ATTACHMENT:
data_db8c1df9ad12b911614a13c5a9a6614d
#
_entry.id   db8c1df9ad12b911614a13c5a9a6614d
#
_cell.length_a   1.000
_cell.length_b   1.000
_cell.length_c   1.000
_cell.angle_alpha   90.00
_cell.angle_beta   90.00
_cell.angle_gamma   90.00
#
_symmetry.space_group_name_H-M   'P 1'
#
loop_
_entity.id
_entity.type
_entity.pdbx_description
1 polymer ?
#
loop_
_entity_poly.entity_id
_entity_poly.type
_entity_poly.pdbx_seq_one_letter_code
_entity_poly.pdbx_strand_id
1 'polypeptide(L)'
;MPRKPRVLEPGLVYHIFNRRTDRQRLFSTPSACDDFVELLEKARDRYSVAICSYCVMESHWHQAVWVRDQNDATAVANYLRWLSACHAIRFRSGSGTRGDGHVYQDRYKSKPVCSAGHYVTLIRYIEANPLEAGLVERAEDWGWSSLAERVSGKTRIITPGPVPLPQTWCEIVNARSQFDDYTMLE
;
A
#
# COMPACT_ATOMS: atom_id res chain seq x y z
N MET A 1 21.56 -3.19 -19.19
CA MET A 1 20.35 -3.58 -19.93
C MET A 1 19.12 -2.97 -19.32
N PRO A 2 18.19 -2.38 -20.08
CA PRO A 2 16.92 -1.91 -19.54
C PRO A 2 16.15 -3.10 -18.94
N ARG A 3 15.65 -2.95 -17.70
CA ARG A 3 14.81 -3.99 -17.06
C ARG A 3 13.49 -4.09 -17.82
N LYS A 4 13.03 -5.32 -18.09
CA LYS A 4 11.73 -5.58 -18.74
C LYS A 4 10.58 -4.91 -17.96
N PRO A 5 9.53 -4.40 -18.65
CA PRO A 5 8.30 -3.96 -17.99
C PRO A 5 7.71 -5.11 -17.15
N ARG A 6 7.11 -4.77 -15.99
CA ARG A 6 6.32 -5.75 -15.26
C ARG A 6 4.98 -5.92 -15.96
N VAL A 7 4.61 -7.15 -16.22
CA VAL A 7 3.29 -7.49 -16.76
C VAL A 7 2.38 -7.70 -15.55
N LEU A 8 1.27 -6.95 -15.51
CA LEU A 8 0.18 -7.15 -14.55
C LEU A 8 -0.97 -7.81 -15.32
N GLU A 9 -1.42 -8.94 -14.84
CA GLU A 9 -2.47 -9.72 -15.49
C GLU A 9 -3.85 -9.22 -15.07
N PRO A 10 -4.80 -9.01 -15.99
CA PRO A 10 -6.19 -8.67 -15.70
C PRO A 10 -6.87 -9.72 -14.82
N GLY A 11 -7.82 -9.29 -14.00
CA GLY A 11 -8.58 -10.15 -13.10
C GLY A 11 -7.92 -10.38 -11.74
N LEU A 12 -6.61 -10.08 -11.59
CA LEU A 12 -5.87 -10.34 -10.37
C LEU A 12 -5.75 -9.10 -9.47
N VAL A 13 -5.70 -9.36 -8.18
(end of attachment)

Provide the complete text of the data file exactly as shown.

data_db8c1df9ad12b911614a13c5a9a6614d
#
_entry.id   db8c1df9ad12b911614a13c5a9a6614d
#
_cell.length_a   1.000
_cell.length_b   1.000
_cell.length_c   1.000
_cell.angle_alpha   90.00
_cell.angle_beta   90.00
_cell.angle_gamma   90.00
#
_symmetry.space_group_name_H-M   'P 1'
#
loop_
_entity.id
_entity.type
_entity.pdbx_description
1 polymer ?
#
loop_
_entity_poly.entity_id
_entity_poly.type
_entity_poly.pdbx_seq_one_letter_code
_entity_poly.pdbx_strand_id
1 'polypeptide(L)'
;MPRKPRVLEPGLVYHIFNRRTDRQRLFSTPSACDDFVELLEKARDRYSVAICSYCVMESHWHQAVWVRDQNDATAVANYLRWLSACHAIRFRSGSGTRGDGHVYQDRYKSKPVCSAGHYVTLIRYIEANPLEAGLVERAEDWGWSSLAERVSGKTRIITPGPVPLPQTWCEIVNARSQFDDYTMLE
;
A
#
# COMPACT_ATOMS: atom_id res chain seq x y z
N MET A 1 21.56 -3.19 -19.19
CA MET A 1 20.35 -3.58 -19.93
C MET A 1 19.12 -2.97 -19.32
N PRO A 2 18.19 -2.38 -20.08
CA PRO A 2 16.92 -1.91 -19.54
C PRO A 2 16.15 -3.10 -18.94
N ARG A 3 15.65 -2.95 -17.70
CA ARG A 3 14.81 -3.99 -17.06
C ARG A 3 13.49 -4.09 -17.82
N LYS A 4 13.03 -5.32 -18.09
CA LYS A 4 11.73 -5.58 -18.74
C LYS A 4 10.58 -4.91 -17.96
N PRO A 5 9.53 -4.40 -18.65
CA PRO A 5 8.30 -3.96 -17.99
C PRO A 5 7.71 -5.11 -17.15
N ARG A 6 7.11 -4.77 -15.99
CA ARG A 6 6.32 -5.75 -15.26
C ARG A 6 4.98 -5.92 -15.96
N VAL A 7 4.61 -7.15 -16.22
CA VAL A 7 3.29 -7.49 -16.76
C VAL A 7 2.38 -7.70 -15.55
N LEU A 8 1.27 -6.95 -15.51
CA LEU A 8 0.18 -7.15 -14.55
C LEU A 8 -0.97 -7.81 -15.32
N GLU A 9 -1.42 -8.94 -14.84
CA GLU A 9 -2.47 -9.72 -15.49
C GLU A 9 -3.85 -9.22 -15.07
N PRO A 10 -4.80 -9.01 -15.99
CA PRO A 10 -6.19 -8.67 -15.70
C PRO A 10 -6.87 -9.72 -14.82
N GLY A 11 -7.82 -9.29 -14.00
CA GLY A 11 -8.58 -10.15 -13.10
C GLY A 11 -7.92 -10.38 -11.74
N LEU A 12 -6.61 -10.08 -11.59
CA LEU A 12 -5.87 -10.34 -10.37
C LEU A 12 -5.75 -9.10 -9.47
N VAL A 13 -5.70 -9.36 -8.18